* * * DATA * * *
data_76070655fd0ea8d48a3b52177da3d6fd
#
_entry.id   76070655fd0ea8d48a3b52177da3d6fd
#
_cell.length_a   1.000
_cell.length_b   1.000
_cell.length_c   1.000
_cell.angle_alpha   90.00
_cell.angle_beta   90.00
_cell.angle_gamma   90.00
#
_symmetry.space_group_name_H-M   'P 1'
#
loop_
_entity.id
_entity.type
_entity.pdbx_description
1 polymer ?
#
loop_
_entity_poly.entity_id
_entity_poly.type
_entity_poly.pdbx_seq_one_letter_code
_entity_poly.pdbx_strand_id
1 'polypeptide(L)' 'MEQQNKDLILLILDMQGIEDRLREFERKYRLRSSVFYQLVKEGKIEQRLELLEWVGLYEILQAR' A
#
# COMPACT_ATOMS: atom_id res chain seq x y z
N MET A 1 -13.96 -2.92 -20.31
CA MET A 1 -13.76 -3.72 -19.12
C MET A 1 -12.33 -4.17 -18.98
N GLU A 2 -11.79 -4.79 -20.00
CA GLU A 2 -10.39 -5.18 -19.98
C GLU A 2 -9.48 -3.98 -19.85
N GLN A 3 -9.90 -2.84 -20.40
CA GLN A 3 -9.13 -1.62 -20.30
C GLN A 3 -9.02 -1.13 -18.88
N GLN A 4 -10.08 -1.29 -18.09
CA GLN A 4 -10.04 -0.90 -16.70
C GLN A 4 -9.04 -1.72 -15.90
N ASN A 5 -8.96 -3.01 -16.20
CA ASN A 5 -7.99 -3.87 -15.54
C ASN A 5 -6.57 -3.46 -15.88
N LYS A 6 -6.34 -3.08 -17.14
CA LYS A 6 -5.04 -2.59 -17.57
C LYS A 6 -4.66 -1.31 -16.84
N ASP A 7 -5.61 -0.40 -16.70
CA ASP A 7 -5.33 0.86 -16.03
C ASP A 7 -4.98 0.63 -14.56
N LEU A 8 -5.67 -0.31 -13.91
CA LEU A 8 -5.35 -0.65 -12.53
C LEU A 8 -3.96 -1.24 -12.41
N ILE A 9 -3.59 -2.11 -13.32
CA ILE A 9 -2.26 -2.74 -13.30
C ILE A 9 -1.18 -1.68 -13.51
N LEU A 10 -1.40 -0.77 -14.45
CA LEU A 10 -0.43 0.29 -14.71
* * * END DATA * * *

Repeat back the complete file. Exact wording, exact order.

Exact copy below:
data_76070655fd0ea8d48a3b52177da3d6fd
#
_entry.id   76070655fd0ea8d48a3b52177da3d6fd
#
_cell.length_a   1.000
_cell.length_b   1.000
_cell.length_c   1.000
_cell.angle_alpha   90.00
_cell.angle_beta   90.00
_cell.angle_gamma   90.00
#
_symmetry.space_group_name_H-M   'P 1'
#
loop_
_entity.id
_entity.type
_entity.pdbx_description
1 polymer ?
#
loop_
_entity_poly.entity_id
_entity_poly.type
_entity_poly.pdbx_seq_one_letter_code
_entity_poly.pdbx_strand_id
1 'polypeptide(L)' 'MEQQNKDLILLILDMQGIEDRLREFERKYRLRSSVFYQLVKEGKIEQRLELLEWVGLYEILQAR' A
#
# COMPACT_ATOMS: atom_id res chain seq x y z
N MET A 1 -13.96 -2.92 -20.31
CA MET A 1 -13.76 -3.72 -19.12
C MET A 1 -12.33 -4.17 -18.98
N GLU A 2 -11.79 -4.79 -20.00
CA GLU A 2 -10.39 -5.18 -19.98
C GLU A 2 -9.48 -3.98 -19.85
N GLN A 3 -9.90 -2.84 -20.40
CA GLN A 3 -9.13 -1.62 -20.30
C GLN A 3 -9.02 -1.13 -18.88
N GLN A 4 -10.08 -1.29 -18.09
CA GLN A 4 -10.04 -0.90 -16.70
C GLN A 4 -9.04 -1.72 -15.90
N ASN A 5 -8.96 -3.01 -16.20
CA ASN A 5 -7.99 -3.87 -15.54
C ASN A 5 -6.57 -3.46 -15.88
N LYS A 6 -6.34 -3.08 -17.14
CA LYS A 6 -5.04 -2.59 -17.57
C LYS A 6 -4.66 -1.31 -16.84
N ASP A 7 -5.61 -0.40 -16.70
CA ASP A 7 -5.33 0.86 -16.03
C ASP A 7 -4.98 0.63 -14.56
N LEU A 8 -5.67 -0.31 -13.91
CA LEU A 8 -5.35 -0.65 -12.53
C LEU A 8 -3.96 -1.24 -12.41
N ILE A 9 -3.59 -2.11 -13.32
CA ILE A 9 -2.26 -2.74 -13.30
C ILE A 9 -1.18 -1.68 -13.51
N LEU A 10 -1.40 -0.77 -14.45
CA LEU A 10 -0.43 0.29 -14.71